Tributes paid to former Wymondham College headmaster who had an “indelible” impact

Ronald Wolsey when he retired from Wymondham College in 1992.

Ronald Wolsey when he retired from Wymondham College in 1992. - Credit: Archant

Tributes have been paid to a former principal whose actions secured a well regarded college its future.

A picture of Ronald Wolsey in 1983.

A picture of Ronald Wolsey in 1983. - Credit: Archant

Family, friends and former pupils gathered at St Andrews Methodist Church in Sheringham for the funeral of Ronald Wolsey, who died aged 89 on January 31.

The grandfather-of-six, who was from Barnsley, began a 21-year stint at the head of Wymondham College in 1971, when the former Second World War military hospital was the largest state boarding school in Europe.

While he weathered various challenges, his greatest arguably came in 1984, when the school was faced with closure.

Norfolk County Council had warned the cost of upgrading the school's Nissen huts - in which its lessons were still taught - was too high.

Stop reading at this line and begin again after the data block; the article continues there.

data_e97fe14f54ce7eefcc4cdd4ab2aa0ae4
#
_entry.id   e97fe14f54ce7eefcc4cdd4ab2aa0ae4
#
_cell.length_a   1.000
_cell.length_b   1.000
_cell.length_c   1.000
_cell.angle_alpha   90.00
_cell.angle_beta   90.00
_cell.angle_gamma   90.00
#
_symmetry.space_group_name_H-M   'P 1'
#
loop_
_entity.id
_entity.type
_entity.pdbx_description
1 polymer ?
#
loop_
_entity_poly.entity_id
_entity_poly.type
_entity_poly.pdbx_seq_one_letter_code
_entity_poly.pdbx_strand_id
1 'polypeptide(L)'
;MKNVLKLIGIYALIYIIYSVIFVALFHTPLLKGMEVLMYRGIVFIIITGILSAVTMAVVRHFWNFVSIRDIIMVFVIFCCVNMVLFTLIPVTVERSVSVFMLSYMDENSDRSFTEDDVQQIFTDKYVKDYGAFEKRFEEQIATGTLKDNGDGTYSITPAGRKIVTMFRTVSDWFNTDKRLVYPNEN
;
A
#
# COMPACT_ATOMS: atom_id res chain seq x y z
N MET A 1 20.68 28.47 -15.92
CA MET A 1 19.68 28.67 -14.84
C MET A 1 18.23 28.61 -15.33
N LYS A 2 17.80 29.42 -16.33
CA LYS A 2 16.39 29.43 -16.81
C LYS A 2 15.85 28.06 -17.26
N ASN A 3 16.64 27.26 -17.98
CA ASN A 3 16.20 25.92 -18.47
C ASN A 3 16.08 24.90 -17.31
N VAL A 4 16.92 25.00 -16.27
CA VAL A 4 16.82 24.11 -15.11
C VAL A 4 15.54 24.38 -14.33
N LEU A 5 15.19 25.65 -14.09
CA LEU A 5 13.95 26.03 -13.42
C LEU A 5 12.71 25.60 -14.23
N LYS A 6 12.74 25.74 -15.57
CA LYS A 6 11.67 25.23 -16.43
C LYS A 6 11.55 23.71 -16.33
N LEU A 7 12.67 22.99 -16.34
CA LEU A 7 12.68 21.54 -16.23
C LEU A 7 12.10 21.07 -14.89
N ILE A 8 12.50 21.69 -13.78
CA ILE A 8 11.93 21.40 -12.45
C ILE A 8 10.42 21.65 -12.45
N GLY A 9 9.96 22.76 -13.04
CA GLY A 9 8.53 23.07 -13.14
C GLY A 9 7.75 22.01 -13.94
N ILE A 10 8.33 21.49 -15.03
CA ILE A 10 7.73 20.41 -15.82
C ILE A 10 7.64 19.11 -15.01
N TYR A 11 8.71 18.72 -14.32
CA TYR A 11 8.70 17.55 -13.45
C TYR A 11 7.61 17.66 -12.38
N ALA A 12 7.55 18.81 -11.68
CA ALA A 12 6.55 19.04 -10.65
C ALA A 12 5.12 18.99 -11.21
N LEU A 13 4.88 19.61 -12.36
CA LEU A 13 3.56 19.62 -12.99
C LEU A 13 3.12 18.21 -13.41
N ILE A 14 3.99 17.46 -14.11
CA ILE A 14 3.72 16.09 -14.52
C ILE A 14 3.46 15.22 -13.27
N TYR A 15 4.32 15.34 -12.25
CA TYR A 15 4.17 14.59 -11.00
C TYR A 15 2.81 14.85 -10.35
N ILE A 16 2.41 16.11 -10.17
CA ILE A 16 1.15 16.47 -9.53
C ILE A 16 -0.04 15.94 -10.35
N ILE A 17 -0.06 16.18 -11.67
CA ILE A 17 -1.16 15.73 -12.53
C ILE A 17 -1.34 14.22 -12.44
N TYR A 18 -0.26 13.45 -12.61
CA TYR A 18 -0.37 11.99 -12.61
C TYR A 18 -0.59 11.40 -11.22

But a parents action group vowed to raise the £400,000 needed, launching a campaign which culminated in a sponsored 15-mile walk along Peddars Way, led by physics teacher Mr Wolsey, which raised £19,000 alone.

Adrian Hoare, former head of history at the college and local historian, said: 'Ron Wolsey was a great headmaster who made an indelible impact on a unique school, laying the foundations which have enabled the five principals who succeeded him, to continue to develop Wymondham College into the outstanding school it is today.'

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Jonathan Taylor, current principal of Wymondham College, added: 'Whenever I have heard or had conversations about Ron in the past I have been humbled by his achievements. The college was under threat of closure and Ron Wolsey managed to rally the support of not only the parents but staff and local businesses.

'He could have had a successful career in any walk of life but Ron chose a teaching career because he wanted to give back to others. He will be sadly missed.'

When he first took over, Mr Wolsey amalgamated the formerly separate boarding and day schools into one with 1,300 students.

Over the next three years, he down-sized the 12 single-sex boarding houses into six mixed boarding houses, while he later created two sixth form houses.

By 1984, the college offered 125 extra-curricular activities and 25 sports.

The service took place on Friday.

Would you like to pay tribute to Mr Wolsey? Email

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